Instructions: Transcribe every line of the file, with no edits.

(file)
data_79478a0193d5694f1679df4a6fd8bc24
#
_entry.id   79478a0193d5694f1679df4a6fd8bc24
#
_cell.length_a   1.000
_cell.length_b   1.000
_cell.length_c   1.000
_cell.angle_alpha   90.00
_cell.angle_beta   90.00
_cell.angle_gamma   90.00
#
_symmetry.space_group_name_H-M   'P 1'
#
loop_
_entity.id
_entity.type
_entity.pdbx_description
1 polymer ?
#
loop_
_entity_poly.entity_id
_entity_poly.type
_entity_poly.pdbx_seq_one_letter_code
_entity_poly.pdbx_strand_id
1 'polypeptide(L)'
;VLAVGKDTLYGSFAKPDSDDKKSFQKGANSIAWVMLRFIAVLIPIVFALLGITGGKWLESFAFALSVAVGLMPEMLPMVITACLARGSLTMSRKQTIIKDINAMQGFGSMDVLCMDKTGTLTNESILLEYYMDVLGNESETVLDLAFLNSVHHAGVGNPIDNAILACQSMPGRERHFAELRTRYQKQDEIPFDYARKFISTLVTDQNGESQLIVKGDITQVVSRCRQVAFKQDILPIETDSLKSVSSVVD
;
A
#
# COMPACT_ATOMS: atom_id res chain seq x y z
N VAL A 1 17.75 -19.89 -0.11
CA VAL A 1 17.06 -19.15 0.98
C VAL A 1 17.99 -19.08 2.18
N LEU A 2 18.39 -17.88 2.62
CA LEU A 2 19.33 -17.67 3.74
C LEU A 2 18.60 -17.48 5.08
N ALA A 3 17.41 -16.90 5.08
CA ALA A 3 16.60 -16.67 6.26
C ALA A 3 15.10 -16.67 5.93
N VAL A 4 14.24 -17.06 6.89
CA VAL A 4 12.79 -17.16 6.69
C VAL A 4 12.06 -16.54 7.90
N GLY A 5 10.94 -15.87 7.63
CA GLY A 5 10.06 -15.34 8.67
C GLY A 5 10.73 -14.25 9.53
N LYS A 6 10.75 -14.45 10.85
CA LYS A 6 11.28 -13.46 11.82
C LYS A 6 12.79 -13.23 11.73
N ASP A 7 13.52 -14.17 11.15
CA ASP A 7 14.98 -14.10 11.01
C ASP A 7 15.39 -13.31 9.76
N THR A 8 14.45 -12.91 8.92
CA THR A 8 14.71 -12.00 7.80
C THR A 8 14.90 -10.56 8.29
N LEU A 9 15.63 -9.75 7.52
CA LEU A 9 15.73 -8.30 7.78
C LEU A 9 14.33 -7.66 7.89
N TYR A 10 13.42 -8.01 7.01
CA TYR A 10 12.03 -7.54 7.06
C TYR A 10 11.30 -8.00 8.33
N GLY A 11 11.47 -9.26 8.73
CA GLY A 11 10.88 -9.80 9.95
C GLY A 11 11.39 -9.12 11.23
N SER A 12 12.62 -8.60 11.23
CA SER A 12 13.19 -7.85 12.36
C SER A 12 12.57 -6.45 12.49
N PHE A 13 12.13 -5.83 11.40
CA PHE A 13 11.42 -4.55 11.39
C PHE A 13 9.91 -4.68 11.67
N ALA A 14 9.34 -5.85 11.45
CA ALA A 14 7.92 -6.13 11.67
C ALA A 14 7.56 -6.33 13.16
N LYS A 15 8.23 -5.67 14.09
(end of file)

data_79478a0193d5694f1679df4a6fd8bc24
#
_entry.id   79478a0193d5694f1679df4a6fd8bc24
#
_cell.length_a   1.000
_cell.length_b   1.000
_cell.length_c   1.000
_cell.angle_alpha   90.00
_cell.angle_beta   90.00
_cell.angle_gamma   90.00
#
_symmetry.space_group_name_H-M   'P 1'
#
loop_
_entity.id
_entity.type
_entity.pdbx_description
1 polymer ?
#
loop_
_entity_poly.entity_id
_entity_poly.type
_entity_poly.pdbx_seq_one_letter_code
_entity_poly.pdbx_strand_id
1 'polypeptide(L)'
;VLAVGKDTLYGSFAKPDSDDKKSFQKGANSIAWVMLRFIAVLIPIVFALLGITGGKWLESFAFALSVAVGLMPEMLPMVITACLARGSLTMSRKQTIIKDINAMQGFGSMDVLCMDKTGTLTNESILLEYYMDVLGNESETVLDLAFLNSVHHAGVGNPIDNAILACQSMPGRERHFAELRTRYQKQDEIPFDYARKFISTLVTDQNGESQLIVKGDITQVVSRCRQVAFKQDILPIETDSLKSVSSVVD
;
A
#
# COMPACT_ATOMS: atom_id res chain seq x y z
N VAL A 1 17.75 -19.89 -0.11
CA VAL A 1 17.06 -19.15 0.98
C VAL A 1 17.99 -19.08 2.18
N LEU A 2 18.39 -17.88 2.62
CA LEU A 2 19.33 -17.67 3.74
C LEU A 2 18.60 -17.48 5.08
N ALA A 3 17.41 -16.90 5.08
CA ALA A 3 16.60 -16.67 6.26
C ALA A 3 15.10 -16.67 5.93
N VAL A 4 14.24 -17.06 6.89
CA VAL A 4 12.79 -17.16 6.69
C VAL A 4 12.06 -16.54 7.90
N GLY A 5 10.94 -15.87 7.63
CA GLY A 5 10.06 -15.34 8.67
C GLY A 5 10.73 -14.25 9.53
N LYS A 6 10.75 -14.45 10.85
CA LYS A 6 11.28 -13.46 11.82
C LYS A 6 12.79 -13.23 11.73
N ASP A 7 13.52 -14.17 11.15
CA ASP A 7 14.98 -14.10 11.01
C ASP A 7 15.39 -13.31 9.76
N THR A 8 14.45 -12.91 8.92
CA THR A 8 14.71 -12.00 7.80
C THR A 8 14.90 -10.56 8.29
N LEU A 9 15.63 -9.75 7.52
CA LEU A 9 15.73 -8.30 7.78
C LEU A 9 14.33 -7.66 7.89
N TYR A 10 13.42 -8.01 7.01
CA TYR A 10 12.03 -7.54 7.06
C TYR A 10 11.30 -8.00 8.33
N GLY A 11 11.47 -9.26 8.73
CA GLY A 11 10.88 -9.80 9.95
C GLY A 11 11.39 -9.12 11.23
N SER A 12 12.62 -8.60 11.23
CA SER A 12 13.19 -7.85 12.36
C SER A 12 12.57 -6.45 12.49
N PHE A 13 12.13 -5.83 11.40
CA PHE A 13 11.42 -4.55 11.39
C PHE A 13 9.91 -4.68 11.67
N ALA A 14 9.34 -5.85 11.45
CA ALA A 14 7.92 -6.13 11.67
C ALA A 14 7.56 -6.33 13.16
N LYS A 15 8.23 -5.67 14.09